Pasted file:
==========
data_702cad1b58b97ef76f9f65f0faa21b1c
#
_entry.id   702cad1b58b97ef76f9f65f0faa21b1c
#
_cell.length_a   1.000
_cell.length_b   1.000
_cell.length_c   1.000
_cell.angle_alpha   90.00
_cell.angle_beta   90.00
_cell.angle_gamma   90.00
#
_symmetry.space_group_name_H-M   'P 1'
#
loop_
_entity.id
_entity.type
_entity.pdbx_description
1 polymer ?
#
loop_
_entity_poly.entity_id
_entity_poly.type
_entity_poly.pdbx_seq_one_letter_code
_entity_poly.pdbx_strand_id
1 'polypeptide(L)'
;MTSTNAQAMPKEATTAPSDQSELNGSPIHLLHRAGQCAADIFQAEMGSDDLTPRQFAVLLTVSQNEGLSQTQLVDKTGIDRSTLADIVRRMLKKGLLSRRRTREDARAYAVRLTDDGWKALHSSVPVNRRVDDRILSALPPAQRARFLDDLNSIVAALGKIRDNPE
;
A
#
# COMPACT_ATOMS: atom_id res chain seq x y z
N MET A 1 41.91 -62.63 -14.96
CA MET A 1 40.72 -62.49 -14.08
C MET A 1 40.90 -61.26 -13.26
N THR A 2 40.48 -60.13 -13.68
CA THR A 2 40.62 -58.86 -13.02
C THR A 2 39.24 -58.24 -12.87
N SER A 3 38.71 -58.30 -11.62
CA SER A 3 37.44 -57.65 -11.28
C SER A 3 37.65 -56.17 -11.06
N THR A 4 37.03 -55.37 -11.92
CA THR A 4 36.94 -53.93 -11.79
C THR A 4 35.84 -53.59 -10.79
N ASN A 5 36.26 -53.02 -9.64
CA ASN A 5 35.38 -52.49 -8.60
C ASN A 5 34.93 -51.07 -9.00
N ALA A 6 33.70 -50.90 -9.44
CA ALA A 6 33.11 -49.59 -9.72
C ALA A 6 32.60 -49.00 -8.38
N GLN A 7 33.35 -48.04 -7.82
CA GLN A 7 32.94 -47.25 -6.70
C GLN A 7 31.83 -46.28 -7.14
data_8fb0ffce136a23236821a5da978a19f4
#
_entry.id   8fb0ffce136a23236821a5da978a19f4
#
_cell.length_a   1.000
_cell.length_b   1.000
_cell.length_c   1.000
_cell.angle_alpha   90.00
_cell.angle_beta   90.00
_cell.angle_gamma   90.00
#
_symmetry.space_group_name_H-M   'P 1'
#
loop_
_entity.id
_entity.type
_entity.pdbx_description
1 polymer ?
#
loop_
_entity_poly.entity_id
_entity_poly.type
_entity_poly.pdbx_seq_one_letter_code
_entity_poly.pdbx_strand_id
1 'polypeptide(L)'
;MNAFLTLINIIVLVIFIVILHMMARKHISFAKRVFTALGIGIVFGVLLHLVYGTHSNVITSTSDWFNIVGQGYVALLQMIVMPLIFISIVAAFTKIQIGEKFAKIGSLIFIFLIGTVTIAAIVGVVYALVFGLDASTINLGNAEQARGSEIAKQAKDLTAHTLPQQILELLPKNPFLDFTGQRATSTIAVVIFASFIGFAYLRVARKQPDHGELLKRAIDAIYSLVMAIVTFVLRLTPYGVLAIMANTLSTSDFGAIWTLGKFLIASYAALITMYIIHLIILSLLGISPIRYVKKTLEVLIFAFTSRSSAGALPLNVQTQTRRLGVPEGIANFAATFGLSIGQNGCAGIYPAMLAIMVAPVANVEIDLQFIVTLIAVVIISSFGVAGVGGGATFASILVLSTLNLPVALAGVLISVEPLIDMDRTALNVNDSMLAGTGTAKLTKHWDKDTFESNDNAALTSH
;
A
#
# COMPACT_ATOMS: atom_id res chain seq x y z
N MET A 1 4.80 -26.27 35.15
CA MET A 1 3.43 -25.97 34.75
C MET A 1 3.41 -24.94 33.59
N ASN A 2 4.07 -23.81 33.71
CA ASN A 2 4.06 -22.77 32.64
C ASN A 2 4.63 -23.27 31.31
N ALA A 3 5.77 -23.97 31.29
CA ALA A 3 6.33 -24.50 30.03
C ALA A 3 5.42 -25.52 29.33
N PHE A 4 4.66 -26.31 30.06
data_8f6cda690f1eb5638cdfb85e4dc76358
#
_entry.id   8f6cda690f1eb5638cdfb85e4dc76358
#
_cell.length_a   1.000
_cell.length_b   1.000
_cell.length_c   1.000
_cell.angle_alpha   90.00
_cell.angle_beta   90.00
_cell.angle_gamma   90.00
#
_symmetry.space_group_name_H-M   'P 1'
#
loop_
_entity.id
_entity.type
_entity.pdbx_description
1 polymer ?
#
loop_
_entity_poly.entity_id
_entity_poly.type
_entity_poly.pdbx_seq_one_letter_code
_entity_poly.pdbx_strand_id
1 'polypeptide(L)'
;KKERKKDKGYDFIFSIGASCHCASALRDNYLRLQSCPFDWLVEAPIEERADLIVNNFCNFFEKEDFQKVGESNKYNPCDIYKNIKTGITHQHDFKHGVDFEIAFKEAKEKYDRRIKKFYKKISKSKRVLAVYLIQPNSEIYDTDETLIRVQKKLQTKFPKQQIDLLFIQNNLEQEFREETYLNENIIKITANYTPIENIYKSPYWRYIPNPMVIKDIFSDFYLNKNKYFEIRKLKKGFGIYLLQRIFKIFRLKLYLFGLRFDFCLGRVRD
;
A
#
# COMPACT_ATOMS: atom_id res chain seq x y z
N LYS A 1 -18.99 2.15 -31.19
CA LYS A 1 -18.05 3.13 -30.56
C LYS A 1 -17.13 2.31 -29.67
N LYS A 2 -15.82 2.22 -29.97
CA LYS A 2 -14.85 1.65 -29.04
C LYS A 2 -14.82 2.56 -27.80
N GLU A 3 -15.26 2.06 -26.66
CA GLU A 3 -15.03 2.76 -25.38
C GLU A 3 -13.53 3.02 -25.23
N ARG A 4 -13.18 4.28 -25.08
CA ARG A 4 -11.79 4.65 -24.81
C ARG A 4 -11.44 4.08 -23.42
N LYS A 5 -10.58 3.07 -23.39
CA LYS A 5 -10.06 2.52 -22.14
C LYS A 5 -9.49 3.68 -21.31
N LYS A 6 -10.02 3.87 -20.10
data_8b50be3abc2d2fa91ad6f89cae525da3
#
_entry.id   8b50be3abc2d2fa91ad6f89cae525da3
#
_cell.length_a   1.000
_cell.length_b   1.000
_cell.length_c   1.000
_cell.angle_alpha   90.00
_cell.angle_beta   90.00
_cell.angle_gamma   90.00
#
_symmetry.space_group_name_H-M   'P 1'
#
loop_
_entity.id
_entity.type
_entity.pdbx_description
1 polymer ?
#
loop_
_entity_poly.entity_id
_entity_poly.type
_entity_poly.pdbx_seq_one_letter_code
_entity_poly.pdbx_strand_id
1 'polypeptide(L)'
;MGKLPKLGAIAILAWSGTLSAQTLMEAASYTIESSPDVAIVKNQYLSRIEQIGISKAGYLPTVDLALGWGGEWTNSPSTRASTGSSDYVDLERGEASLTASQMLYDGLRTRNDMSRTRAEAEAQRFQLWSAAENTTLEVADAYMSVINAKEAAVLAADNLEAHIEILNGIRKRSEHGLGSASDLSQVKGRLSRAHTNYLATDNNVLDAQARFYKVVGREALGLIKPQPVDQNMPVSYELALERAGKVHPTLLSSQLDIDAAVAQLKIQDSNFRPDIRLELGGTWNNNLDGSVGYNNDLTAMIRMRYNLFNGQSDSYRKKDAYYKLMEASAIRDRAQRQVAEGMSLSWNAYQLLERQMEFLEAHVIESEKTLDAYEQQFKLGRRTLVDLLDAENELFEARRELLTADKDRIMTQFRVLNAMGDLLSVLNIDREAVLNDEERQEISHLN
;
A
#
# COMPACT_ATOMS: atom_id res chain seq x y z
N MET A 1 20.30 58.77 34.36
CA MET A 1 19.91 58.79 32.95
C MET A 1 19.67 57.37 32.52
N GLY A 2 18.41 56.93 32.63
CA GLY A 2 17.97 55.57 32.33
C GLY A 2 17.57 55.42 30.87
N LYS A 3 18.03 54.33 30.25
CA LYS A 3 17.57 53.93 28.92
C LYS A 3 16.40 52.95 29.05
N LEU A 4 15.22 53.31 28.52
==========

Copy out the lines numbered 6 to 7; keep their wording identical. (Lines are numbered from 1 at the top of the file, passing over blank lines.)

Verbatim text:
_cell.length_b   1.000
_cell.length_c   1.000